William “Grancer” Harrison (1789-1860) is still seen at the Harrison Cemetery, as well as his old dance hall. He came to Alabama in the 1830s and built a large plantation. He and his wife, Nancy, had several children; Elizabeth, Mary, Charlotte, James M., Frances, Sarah, John A., William A., Moses M., and Martha Jane.
Grancer was very successful when it came to cotton planting and selling, and it said that he owned the most slaves in the county. Those slaves had nicknamed him “Grand-sir”, which eventually became “Grancer” overtime. Grancer hosted barbeques, dances, and horse races on every Saturday that he possibly could, and eventually had his slaves build a dance hall for the parties.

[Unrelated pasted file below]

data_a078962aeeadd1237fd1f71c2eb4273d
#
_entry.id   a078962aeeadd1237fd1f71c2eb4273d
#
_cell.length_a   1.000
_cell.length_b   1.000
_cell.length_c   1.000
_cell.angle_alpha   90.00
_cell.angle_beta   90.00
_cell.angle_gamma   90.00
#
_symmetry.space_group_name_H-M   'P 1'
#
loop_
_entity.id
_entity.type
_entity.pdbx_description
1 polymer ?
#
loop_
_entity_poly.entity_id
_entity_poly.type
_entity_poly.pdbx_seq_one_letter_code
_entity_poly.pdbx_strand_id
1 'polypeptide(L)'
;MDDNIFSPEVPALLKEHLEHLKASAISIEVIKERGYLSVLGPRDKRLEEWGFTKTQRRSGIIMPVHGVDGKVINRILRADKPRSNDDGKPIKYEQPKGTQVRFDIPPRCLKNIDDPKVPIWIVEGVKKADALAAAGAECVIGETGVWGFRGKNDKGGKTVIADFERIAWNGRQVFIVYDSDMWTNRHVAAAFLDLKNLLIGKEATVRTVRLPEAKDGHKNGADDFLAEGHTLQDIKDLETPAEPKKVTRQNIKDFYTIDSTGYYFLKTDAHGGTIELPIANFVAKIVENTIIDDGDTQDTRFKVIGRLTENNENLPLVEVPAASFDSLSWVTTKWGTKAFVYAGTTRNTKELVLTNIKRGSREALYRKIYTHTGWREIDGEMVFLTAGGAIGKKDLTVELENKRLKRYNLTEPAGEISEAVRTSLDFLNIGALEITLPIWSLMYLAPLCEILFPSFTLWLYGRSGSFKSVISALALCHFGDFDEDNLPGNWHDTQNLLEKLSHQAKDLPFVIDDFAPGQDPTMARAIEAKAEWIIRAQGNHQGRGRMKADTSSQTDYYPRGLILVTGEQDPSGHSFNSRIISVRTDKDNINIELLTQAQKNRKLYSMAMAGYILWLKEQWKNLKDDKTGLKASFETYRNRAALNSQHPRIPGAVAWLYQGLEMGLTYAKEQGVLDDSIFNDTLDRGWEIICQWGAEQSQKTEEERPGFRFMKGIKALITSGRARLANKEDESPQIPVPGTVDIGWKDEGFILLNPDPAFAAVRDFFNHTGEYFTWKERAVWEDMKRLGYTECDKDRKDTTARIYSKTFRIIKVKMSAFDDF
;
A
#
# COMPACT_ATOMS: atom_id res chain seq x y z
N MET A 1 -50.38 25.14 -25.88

As time passed, Grancer made some final arrangements since he was getting old. His burial site was to be near the dance hall. Grancer died in 1860. The dance hall and the Saturday parties failed terribly without the happy Grancer Harrison to lead them. However, Grancer was not completely gone…many saw him playing his fiddle and dancing in the cemetery.